Cognitive Training in Young Patients With Traumatic Brain Injury: A Fixel-Based Analysis.

TitleCognitive Training in Young Patients With Traumatic Brain Injury: A Fixel-Based Analysis.
Publication TypeJournal Article
Year of Publication2019
AuthorsVerhelst, H., D. Giraldo, C. Vander Linden, G. Vingerhoets, B. Jeurissen, and K. Caeyenberghs
JournalNeurorehabil Neural Repair
Pagination1545968319868720
Date Published2019 Aug 16
ISSN1552-6844
Abstract

Traumatic brain injury (TBI) is associated with altered white matter organization and impaired cognitive functioning.
We aimed to investigate changes in white matter and cognitive functioning following computerized cognitive training.
Sixteen adolescents with moderate-to-severe TBI (age 15.6 ± 1.8 years, 1.2-4.6 years postinjury) completed the 8-week BrainGames program and diffusion weighted imaging (DWI) and cognitive assessment at time point 1 (before training) and time point 2 (after training). Sixteen healthy controls (HC) (age 15.6 ± 1.8 years) completed DWI assessment at time point 1 and cognitive assessment at time point 1 and 2. Fixel-based analyses were used to examine fractional anisotropy (FA), mean diffusivity (MD), and fiber cross-section (FC) on a whole brain level and in tracts of interest.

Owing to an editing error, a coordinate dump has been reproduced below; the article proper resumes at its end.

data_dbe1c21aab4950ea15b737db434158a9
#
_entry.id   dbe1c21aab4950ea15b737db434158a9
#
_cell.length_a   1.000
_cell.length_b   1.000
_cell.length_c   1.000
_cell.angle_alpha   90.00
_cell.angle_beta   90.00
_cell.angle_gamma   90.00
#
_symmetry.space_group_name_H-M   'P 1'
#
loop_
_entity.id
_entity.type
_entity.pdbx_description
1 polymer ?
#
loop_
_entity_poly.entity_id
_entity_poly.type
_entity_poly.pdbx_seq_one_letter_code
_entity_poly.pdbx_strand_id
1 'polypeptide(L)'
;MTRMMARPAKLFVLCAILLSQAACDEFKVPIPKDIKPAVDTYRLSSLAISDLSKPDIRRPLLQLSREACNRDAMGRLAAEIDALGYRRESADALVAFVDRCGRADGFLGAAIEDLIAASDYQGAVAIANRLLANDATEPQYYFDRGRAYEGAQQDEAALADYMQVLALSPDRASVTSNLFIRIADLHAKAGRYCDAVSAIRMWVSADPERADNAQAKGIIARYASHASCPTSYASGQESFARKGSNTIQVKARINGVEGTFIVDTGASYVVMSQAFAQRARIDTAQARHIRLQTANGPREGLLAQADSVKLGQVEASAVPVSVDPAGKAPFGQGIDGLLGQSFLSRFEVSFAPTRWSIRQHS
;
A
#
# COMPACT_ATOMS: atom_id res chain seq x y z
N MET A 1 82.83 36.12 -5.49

Patients with TBI showed cognitive impairments and extensive areas with decreased FA and increased MD together with an increase in FC in the body of the corpus callosum and left superior longitudinal fasciculus (SLF) at time point 1. Patients improved significantly on the inhibition measure at time point 2, whereas the HC group remained unchanged. No training-induced changes were observed on the group level in diffusion metrics. Exploratory correlations were found between improvements on verbal working memory and reduced MD of the left SLF and between increased performance on an information processing speed task and increased FA of the right precentral gyrus.

Results are indicative of positive effects of BrainGames on cognitive functioning and provide preliminary evidence for neuroplasticity associated with cognitive improvements following cognitive intervention in TBI.

DOI10.1177/1545968319868720
Alternate JournalNeurorehabil Neural Repair
PubMed ID31416407